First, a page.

6. This point was also raised in the trial Court but did not find favour with it, for the reason, that in its opinion Ram Chand could not have been charged for this offence under Section 236, Criminal Procedure Code, and, therefore, could not be convicted under Section 237. This view, according to the appellant's counsel, is based on an erroneous construction of Sections 236 and 237. I am Inclined to agree with the learned counsel for the appellant that the reason on which the Court below has ruled out Section 237 is not quite correct. Nevertheless, I entertain grave doubt if Ram Chand can be convicted of an offence under Section 19(1) Indian Arms Act in the present proceedings because on account of the absence of previous sanction, as required by Section 29, the institution of the proceedings against him were contrary to law and void. Section 29 lays down a mandate that no proceedings for an offence under Section 19(1) committed in the circumstances mentioned therein shall be instituted against any person without the previous sanction of the Magistrate of the District, or in the Presidency Town, of the Commissioner of Police. Now, if the condition precedent for the initiation of the proceedings is absent, then obviously the entire subsequent proceedings would be illegal and without jurisdiction.
7. The counsel for the appellant has not been able to place before us any precedent in support of his contention. If the proceedings are contrary to law and without jurisdiction, I find it a little difficult to hold that these proceedings may be considered to be lawful and valid for convicting Ram Chand for an offence under Section 19(1), Indian Arms Act, by having resort to Section 237, Criminal Procedure Code. Sections 236 and 237, Criminal Procedure Code, constitute one of the exceptions to the rule laid down in Section 233, according to which for every distinct offence of which a person is accused there is to be a separate charge and every such charge is to be tried separately. It is not disputed that the accused in the present case was not charged with an offence under Section 19(1) of the Indian Arms Act, and in respect of the offence charged, namely, under Section 19(1) Indian Arms Act, the proceedings have been instituted without the requisite previous sanction with the result that the proceedings at the trial must be considered to be illegal and without jurisdiction. Without a binding precedent I would feel disinclined, as at present advised, to hold that these proceedings can legally form the basis of a conviction for an offence under Section 19(1), Indian Arms Act, for which the accused was never legally tried. Except for a bald assertion the learned counsel for the State too has not been able to offer any convincing argument in support of his submission.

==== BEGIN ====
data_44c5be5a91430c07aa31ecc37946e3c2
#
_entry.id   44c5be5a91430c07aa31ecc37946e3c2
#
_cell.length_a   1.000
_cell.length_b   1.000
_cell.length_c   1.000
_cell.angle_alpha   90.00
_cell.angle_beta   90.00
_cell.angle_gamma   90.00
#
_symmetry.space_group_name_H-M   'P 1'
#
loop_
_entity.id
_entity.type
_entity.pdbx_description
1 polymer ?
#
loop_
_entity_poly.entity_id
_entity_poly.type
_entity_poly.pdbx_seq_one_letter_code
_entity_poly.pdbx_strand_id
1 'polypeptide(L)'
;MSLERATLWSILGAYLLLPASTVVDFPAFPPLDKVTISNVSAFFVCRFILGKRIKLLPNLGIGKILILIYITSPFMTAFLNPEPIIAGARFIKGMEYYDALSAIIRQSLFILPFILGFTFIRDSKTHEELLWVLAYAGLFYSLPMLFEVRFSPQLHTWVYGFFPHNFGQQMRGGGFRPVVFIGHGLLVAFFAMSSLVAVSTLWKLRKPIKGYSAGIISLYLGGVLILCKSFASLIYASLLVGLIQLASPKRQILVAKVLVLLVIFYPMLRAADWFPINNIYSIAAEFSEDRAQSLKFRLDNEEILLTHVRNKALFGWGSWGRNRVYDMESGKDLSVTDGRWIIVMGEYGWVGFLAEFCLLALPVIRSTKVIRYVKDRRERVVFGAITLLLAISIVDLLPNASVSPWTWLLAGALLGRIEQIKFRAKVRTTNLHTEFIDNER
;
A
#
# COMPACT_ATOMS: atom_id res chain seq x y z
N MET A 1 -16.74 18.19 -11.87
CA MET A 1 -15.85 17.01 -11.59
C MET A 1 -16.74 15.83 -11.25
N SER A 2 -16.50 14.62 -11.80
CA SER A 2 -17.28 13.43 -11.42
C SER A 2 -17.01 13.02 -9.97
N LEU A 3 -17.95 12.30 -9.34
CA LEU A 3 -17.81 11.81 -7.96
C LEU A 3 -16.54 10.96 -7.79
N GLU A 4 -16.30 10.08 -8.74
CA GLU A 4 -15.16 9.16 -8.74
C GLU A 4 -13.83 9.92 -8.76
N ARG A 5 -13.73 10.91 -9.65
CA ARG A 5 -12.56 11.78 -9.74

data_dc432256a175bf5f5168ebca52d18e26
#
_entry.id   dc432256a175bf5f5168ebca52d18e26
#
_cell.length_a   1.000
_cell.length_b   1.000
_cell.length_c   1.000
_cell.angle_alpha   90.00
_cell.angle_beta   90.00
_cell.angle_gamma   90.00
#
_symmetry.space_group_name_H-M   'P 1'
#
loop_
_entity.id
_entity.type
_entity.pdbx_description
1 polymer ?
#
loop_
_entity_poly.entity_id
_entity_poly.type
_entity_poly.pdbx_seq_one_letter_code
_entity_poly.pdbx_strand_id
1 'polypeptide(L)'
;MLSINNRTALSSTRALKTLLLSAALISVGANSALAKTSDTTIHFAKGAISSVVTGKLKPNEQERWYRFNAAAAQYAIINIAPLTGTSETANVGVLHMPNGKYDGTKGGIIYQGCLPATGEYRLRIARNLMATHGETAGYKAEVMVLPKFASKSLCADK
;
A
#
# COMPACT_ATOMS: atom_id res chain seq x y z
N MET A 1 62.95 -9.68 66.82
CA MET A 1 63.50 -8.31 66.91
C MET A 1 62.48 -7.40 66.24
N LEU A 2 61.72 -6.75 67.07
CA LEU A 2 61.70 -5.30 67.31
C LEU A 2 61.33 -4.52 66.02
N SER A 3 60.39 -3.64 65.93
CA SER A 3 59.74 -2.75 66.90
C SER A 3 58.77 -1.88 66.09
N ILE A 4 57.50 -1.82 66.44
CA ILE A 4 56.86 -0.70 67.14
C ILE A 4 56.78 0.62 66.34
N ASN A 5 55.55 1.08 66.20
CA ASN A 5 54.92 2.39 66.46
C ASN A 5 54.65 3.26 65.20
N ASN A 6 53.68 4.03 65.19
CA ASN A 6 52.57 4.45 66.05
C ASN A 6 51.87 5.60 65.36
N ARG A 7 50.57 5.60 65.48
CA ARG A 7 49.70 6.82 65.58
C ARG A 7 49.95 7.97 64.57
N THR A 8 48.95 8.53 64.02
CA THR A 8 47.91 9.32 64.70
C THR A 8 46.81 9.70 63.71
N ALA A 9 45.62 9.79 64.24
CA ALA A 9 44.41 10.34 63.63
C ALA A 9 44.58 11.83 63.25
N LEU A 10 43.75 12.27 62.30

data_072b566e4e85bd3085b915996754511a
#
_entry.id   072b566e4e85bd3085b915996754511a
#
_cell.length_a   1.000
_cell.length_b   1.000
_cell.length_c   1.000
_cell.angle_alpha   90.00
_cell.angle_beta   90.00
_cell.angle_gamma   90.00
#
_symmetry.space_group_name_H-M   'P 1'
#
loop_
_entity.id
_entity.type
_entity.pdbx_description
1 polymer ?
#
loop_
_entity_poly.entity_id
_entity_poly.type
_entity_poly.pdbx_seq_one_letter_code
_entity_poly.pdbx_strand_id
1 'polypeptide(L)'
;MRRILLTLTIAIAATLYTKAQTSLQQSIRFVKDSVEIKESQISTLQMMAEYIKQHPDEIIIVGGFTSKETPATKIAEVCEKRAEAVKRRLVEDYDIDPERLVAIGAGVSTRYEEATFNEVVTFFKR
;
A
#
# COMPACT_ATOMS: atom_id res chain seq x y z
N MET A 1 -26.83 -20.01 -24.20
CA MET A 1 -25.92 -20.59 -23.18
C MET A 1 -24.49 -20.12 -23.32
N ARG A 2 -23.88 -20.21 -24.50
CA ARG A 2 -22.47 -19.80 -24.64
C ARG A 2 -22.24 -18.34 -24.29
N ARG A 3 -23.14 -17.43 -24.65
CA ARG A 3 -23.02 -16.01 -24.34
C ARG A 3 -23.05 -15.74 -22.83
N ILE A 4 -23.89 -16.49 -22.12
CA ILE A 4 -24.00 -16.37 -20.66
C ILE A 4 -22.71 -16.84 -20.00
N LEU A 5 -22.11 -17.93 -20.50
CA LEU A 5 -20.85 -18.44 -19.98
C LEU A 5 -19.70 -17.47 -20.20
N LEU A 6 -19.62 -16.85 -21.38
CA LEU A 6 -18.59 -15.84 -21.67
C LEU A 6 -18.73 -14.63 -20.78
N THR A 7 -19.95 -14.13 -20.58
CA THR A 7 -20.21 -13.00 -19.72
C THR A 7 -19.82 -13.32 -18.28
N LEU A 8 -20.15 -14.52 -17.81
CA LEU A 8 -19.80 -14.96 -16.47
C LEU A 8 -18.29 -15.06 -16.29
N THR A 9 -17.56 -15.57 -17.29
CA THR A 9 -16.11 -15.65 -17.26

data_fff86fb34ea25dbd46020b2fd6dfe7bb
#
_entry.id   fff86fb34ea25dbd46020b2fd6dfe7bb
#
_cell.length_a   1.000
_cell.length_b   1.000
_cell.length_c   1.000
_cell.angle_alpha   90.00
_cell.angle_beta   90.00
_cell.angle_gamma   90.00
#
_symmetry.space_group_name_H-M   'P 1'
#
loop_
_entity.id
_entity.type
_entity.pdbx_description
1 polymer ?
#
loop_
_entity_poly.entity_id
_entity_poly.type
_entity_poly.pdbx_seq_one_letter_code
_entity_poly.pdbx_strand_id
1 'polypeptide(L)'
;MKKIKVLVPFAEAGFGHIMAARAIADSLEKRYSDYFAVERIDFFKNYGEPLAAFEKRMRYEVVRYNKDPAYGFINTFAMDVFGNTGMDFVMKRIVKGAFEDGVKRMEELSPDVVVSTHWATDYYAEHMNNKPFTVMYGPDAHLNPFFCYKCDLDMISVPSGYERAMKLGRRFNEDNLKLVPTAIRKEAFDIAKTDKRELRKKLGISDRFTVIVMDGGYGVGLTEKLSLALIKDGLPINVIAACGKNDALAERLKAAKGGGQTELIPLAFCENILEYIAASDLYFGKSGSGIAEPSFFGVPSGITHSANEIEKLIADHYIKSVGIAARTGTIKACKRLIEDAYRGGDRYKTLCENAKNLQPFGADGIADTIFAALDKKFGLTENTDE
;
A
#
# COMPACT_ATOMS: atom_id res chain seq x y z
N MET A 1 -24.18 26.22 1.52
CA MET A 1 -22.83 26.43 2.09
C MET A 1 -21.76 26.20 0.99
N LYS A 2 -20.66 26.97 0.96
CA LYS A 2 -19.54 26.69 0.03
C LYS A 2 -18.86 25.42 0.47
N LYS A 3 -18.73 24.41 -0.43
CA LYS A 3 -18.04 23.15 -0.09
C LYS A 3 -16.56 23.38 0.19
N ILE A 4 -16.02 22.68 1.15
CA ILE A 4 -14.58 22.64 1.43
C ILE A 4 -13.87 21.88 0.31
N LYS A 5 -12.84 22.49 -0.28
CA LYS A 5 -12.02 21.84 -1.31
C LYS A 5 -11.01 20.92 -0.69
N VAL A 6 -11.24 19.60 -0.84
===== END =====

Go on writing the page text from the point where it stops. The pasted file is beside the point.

8. And finally, we have to bear in mind that the matter has come up before us on an acquittal appeal and the offence more or less lies in Ram Chand having retained with himself a gun belonging to his deceased father, of which he (the deceased) had a proper licence during his life time. On these facts the offence can hardly be considered to be very serious, and I would feel disinclined to interfere on acquittal appeal.
9. For the reasons given above this appeal fails and is hereby dismissed. The fate of the other two appeals, it is conceded, depends on the decision of this appeal. In the result those two appeals also fail and are hereby dismissed.
10. I agree.